Immune Cells That Prevent Fat Breakdown

Immune cells called macrophages are hosted in fat tissue in the body, where they act in ways that affect energy balance, inflammation, and insulin resistance, all of which affect obesity.

In obese mice, macrophages make up 40% of the fat tissue, compared with 10% in lean mice. Similar numbers are likely in human tissues.

Immune cells (macrophage)

In a recent study, a previously unknown type of macrophage has been discovered that reacts directly on fat breakdown.

Body fat (called adipose tissue) is not a simple bucket of calories. It is a complex organ that produces many hormones that have effects throughout the body. It responds to hormones such as insulin, and even to hormones it produces itself, such as leptin. It also has nerves that communicate with the sympathetic nervous system, to control appetite and digestion.

The newly discovered immune cells interact with the nerve cells in the fat. These nerve cells produce the hormone norepinephrine. In fat cells, norepinephrine acts as the signal to produce glycerin and free fatty acids from the stored fats. The free fatty acids are released into the blood to fuel muscles and other tissues.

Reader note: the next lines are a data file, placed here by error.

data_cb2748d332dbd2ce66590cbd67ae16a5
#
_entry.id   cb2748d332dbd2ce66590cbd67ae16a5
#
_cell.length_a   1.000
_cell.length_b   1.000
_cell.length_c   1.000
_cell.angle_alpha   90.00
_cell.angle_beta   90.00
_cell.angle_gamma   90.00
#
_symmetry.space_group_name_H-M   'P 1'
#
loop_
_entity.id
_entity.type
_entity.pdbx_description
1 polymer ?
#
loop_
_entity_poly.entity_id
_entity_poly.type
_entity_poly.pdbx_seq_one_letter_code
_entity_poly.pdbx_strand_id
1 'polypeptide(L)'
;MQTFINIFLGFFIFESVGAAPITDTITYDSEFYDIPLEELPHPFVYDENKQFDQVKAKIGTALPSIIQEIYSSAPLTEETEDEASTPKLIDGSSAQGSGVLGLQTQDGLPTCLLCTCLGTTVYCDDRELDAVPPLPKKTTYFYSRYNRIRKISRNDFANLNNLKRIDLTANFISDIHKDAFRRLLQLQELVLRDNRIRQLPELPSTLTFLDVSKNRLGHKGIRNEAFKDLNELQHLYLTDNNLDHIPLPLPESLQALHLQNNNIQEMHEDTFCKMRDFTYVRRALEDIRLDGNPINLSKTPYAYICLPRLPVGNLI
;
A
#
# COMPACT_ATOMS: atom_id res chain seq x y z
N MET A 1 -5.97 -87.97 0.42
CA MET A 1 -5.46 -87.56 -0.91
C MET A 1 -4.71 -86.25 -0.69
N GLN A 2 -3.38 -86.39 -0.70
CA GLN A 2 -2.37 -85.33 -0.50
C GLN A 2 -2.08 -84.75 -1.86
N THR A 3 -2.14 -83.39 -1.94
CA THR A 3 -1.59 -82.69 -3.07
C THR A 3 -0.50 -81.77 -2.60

The new macrophages have been named SAMs, for Sympathetic neuron-Associated Macrophages. SAMs clear out norepinephrine. Obese mice were found to have more SAMs attached to nerve cells than lean mice had. Thus, SAMs make the mice fat by preventing the fat from being broken down for energy.

Among immune cells, only SAMs have the transporter for norepinephrine that allows them to clear it out of the adipose tissue. When the researchers blocked this transporter, fat breakdown was boosted, along with energy dissipation, and the mice lost weight. They then went further, and found that the same mechanisms are in place in human cells, suggesting that blocking this transporter with a drug might be effective an effective weight loss target in humans.

This new information adds to our knowledge of how immune cells in the fat tissue affect our health. They are responsible for the chronic inflammation that accompanies obesity and type-2 diabetes, insulin resistance, high cholesterol, as well as the toxic breakdown products of gut bacteria known as lipopolysaccharides. This new study adds another item to the list — interfering with the breakdown of fats for energy.